The ICSS did not have a direct voice in the governance of Innis College. Indeed, at the time, student participation or representation in University governance was little more than a pipedream associated with the student radicalism fomenting at the University of California at Berkeley and showing signs of spreading to other university campuses in North America and Western Europe. With Innis comprised exclusively of first-year students in 1964-65, the prospect of student participation in College governance seemed even more unrealistic. Innis College Council, consisting of fifteen faculty members (including a young Professor Peter Russell) selected by the President in consultation with the Principal initially invited the President of the ICSS to report on matters pertinent to student affairs. The idea of regular student attendance, let alone voting, was not even contemplated. As the year progressed, however, Innis showed its tendency to be unlike the other colleges or divisions with respect to the role of students in College governance. In January 1965, by mutual agreement with the ICSS, College Council established the Staff-Student Committee to serve as a liaison between Council and the ICSS. The Committee, composed of three representatives of Council and three from the ICSS, effectively became a sub-committee of Council, presenting a report at each regular meeting. It soon became traditional for the Staff-Student Committee report to be presented to Council by a student, usually the President of the ICSS, who would be asked to remain at the meeting if other matters which bore directly upon student affairs were to be discussed. Indirectly, then, the seeds of student-staff “parity” were sown early in the life of Innis College.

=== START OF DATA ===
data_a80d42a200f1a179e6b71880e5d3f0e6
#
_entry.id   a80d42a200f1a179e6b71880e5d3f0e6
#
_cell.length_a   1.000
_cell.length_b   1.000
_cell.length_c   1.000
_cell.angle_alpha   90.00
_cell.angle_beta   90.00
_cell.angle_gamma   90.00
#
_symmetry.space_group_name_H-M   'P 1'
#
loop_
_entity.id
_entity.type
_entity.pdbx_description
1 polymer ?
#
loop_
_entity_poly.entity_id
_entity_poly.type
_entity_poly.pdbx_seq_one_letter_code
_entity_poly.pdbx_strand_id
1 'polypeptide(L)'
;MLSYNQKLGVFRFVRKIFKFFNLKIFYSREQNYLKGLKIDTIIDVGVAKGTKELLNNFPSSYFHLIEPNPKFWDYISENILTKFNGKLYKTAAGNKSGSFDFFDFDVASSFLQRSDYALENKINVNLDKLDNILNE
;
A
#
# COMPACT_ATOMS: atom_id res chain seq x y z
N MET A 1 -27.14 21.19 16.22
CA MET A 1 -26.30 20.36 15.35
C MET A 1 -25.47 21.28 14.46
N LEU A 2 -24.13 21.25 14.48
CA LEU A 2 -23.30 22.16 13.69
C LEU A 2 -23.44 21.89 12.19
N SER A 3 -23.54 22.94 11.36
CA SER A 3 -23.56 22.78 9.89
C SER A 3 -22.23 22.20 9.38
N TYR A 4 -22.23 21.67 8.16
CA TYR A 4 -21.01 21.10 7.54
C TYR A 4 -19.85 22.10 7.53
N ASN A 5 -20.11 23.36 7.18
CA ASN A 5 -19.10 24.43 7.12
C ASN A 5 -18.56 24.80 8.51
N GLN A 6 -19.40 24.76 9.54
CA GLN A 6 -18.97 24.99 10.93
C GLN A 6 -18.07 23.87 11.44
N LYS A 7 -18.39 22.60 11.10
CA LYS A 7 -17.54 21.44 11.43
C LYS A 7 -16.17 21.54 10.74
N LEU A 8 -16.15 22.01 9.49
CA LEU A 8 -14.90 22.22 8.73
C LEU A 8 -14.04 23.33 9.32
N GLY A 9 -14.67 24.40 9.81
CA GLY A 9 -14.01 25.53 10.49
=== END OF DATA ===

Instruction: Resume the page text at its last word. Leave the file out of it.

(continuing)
Another expression of the Innis student voice was “The Paper,” the first issue of which was published on 12 January 1965. The inaugural four issues of the Innis student newspaper were modest in appearance, consisting of a few single sided, double columned, legal-sized pages reproduced by a “Gestetner” machine (prominent before the age of photocopying) and stapled together in the top left-hand corner. Robert Patrick will tell the story of how he won the “Name the Paper” contest for cleverly suggesting The Innis Herald as the new name of the College newspaper.